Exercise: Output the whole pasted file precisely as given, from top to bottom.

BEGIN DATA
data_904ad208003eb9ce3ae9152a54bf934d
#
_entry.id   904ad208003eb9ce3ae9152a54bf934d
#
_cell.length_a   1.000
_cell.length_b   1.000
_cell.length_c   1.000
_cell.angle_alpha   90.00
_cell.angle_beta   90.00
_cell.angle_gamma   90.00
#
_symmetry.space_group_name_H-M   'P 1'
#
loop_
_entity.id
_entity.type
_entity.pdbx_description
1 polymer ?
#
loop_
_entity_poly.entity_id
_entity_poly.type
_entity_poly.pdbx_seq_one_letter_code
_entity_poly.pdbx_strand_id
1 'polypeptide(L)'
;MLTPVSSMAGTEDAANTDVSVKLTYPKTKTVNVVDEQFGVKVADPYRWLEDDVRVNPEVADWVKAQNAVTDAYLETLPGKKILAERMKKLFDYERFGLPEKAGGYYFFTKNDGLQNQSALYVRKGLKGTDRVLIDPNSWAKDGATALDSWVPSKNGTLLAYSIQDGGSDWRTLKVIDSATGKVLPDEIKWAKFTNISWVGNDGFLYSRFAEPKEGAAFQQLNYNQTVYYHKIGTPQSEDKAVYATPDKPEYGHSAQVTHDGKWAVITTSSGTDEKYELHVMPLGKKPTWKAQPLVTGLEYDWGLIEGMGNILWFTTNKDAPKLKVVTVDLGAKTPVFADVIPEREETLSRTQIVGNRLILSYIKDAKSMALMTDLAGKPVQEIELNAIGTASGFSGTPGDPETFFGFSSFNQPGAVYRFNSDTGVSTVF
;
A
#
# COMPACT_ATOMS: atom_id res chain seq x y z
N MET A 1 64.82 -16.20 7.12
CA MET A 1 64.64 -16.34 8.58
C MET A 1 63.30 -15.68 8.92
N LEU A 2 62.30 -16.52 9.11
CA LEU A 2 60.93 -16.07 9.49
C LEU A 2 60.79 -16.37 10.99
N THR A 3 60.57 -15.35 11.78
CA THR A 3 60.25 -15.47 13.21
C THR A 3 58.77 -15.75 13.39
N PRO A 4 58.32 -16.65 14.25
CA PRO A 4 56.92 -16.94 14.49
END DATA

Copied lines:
data_904ad208003eb9ce3ae9152a54bf934d
#
_entry.id   904ad208003eb9ce3ae9152a54bf934d
#
_cell.length_a   1.000
_cell.length_b   1.000
_cell.length_c   1.000
_cell.angle_alpha   90.00
_cell.angle_beta   90.00
_cell.angle_gamma   90.00
#
_symmetry.space_group_name_H-M   'P 1'
#
loop_
_entity.id
_entity.type
_entity.pdbx_description
1 polymer ?
#
loop_
_entity_poly.entity_id
_entity_poly.type
_entity_poly.pdbx_seq_one_letter_code
_entity_poly.pdbx_strand_id
1 'polypeptide(L)'
;MLTPVSSMAGTEDAANTDVSVKLTYPKTKTVNVVDEQFGVKVADPYRWLEDDVRVNPEVADWVKAQNAVTDAYLETLPGKKILAERMKKLFDYERFGLPEKAGGYYFFTKNDGLQNQSALYVRKGLKGTDRVLIDPNSWAKDGATALDSWVPSKNGTLLAYSIQDGGSDWRTLKVIDSATGKVLPDEIKWAKFTNISWVGNDGFLYSRFAEPKEGAAFQQLNYNQTVYYHKIGTPQSEDKAVYATPDKPEYGHSAQVTHDGKWAVITTSSGTDEKYELHVMPLGKKPTWKAQPLVTGLEYDWGLIEGMGNILWFTTNKDAPKLKVVTVDLGAKTPVFADVIPEREETLSRTQIVGNRLILSYIKDAKSMALMTDLAGKPVQEIELNAIGTASGFSGTPGDPETFFGFSSFNQPGAVYRFNSDTGVSTVF
;
A
#
# COMPACT_ATOMS: atom_id res chain seq x y z
N MET A 1 64.82 -16.20 7.12
CA MET A 1 64.64 -16.34 8.58
C MET A 1 63.30 -15.68 8.92
N LEU A 2 62.30 -16.52 9.11
CA LEU A 2 60.93 -16.07 9.49
C LEU A 2 60.79 -16.37 10.99
N THR A 3 60.57 -15.35 11.78
CA THR A 3 60.25 -15.47 13.21
C THR A 3 58.77 -15.75 13.39
N PRO A 4 58.32 -16.65 14.25
CA PRO A 4 56.92 -16.94 14.49